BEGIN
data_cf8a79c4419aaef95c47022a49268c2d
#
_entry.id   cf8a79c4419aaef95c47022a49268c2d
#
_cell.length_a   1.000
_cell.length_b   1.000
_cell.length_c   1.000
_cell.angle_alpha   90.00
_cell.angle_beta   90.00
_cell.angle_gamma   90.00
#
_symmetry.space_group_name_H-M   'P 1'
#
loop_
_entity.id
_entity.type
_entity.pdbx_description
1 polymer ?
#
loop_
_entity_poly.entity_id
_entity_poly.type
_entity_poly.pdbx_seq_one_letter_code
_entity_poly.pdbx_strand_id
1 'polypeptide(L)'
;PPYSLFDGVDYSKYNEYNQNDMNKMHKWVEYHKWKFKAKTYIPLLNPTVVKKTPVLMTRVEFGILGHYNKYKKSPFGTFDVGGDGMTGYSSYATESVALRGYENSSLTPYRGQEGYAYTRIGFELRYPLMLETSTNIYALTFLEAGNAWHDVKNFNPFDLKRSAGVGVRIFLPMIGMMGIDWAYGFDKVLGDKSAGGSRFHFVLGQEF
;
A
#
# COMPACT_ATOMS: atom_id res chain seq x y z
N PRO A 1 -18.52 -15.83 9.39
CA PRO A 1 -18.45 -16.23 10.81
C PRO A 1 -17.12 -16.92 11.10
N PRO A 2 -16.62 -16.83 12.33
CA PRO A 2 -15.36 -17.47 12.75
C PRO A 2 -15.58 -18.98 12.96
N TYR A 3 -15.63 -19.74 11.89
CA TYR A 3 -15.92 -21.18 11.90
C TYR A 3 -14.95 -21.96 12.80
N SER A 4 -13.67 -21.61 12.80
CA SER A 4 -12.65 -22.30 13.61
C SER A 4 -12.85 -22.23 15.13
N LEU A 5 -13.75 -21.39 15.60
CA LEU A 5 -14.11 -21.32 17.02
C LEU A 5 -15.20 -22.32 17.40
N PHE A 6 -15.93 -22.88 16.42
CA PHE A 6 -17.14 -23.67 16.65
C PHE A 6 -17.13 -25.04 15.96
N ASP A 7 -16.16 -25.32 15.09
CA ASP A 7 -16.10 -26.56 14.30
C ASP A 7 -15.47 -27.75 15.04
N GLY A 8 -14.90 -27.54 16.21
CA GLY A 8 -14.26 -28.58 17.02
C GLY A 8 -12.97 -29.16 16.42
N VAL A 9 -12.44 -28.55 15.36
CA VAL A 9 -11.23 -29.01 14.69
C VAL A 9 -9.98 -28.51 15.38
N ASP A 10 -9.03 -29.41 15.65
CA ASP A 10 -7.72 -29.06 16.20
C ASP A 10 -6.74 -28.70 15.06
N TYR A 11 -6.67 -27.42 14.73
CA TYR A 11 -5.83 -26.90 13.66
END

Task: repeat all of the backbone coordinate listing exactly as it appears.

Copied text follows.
data_cf8a79c4419aaef95c47022a49268c2d
#
_entry.id   cf8a79c4419aaef95c47022a49268c2d
#
_cell.length_a   1.000
_cell.length_b   1.000
_cell.length_c   1.000
_cell.angle_alpha   90.00
_cell.angle_beta   90.00
_cell.angle_gamma   90.00
#
_symmetry.space_group_name_H-M   'P 1'
#
loop_
_entity.id
_entity.type
_entity.pdbx_description
1 polymer ?
#
loop_
_entity_poly.entity_id
_entity_poly.type
_entity_poly.pdbx_seq_one_letter_code
_entity_poly.pdbx_strand_id
1 'polypeptide(L)'
;PPYSLFDGVDYSKYNEYNQNDMNKMHKWVEYHKWKFKAKTYIPLLNPTVVKKTPVLMTRVEFGILGHYNKYKKSPFGTFDVGGDGMTGYSSYATESVALRGYENSSLTPYRGQEGYAYTRIGFELRYPLMLETSTNIYALTFLEAGNAWHDVKNFNPFDLKRSAGVGVRIFLPMIGMMGIDWAYGFDKVLGDKSAGGSRFHFVLGQEF
;
A
#
# COMPACT_ATOMS: atom_id res chain seq x y z
N PRO A 1 -18.52 -15.83 9.39
CA PRO A 1 -18.45 -16.23 10.81
C PRO A 1 -17.12 -16.92 11.10
N PRO A 2 -16.62 -16.83 12.33
CA PRO A 2 -15.36 -17.47 12.75
C PRO A 2 -15.58 -18.98 12.96
N TYR A 3 -15.63 -19.74 11.89
CA TYR A 3 -15.92 -21.18 11.90
C TYR A 3 -14.95 -21.96 12.80
N SER A 4 -13.67 -21.61 12.80
CA SER A 4 -12.65 -22.30 13.61
C SER A 4 -12.85 -22.23 15.13
N LEU A 5 -13.75 -21.39 15.60
CA LEU A 5 -14.11 -21.32 17.02
C LEU A 5 -15.20 -22.32 17.40
N PHE A 6 -15.93 -22.88 16.42
CA PHE A 6 -17.14 -23.67 16.65
C PHE A 6 -17.13 -25.04 15.96
N ASP A 7 -16.16 -25.32 15.09
CA ASP A 7 -16.10 -26.56 14.30
C ASP A 7 -15.47 -27.75 15.04
N GLY A 8 -14.90 -27.54 16.21
CA GLY A 8 -14.26 -28.58 17.02
C GLY A 8 -12.97 -29.16 16.42
N VAL A 9 -12.44 -28.55 15.36
CA VAL A 9 -11.23 -29.01 14.69
C VAL A 9 -9.98 -28.51 15.38
N ASP A 10 -9.03 -29.41 15.65
CA ASP A 10 -7.72 -29.06 16.20
C ASP A 10 -6.74 -28.70 15.06
N TYR A 11 -6.67 -27.42 14.73
CA TYR A 11 -5.83 -26.90 13.66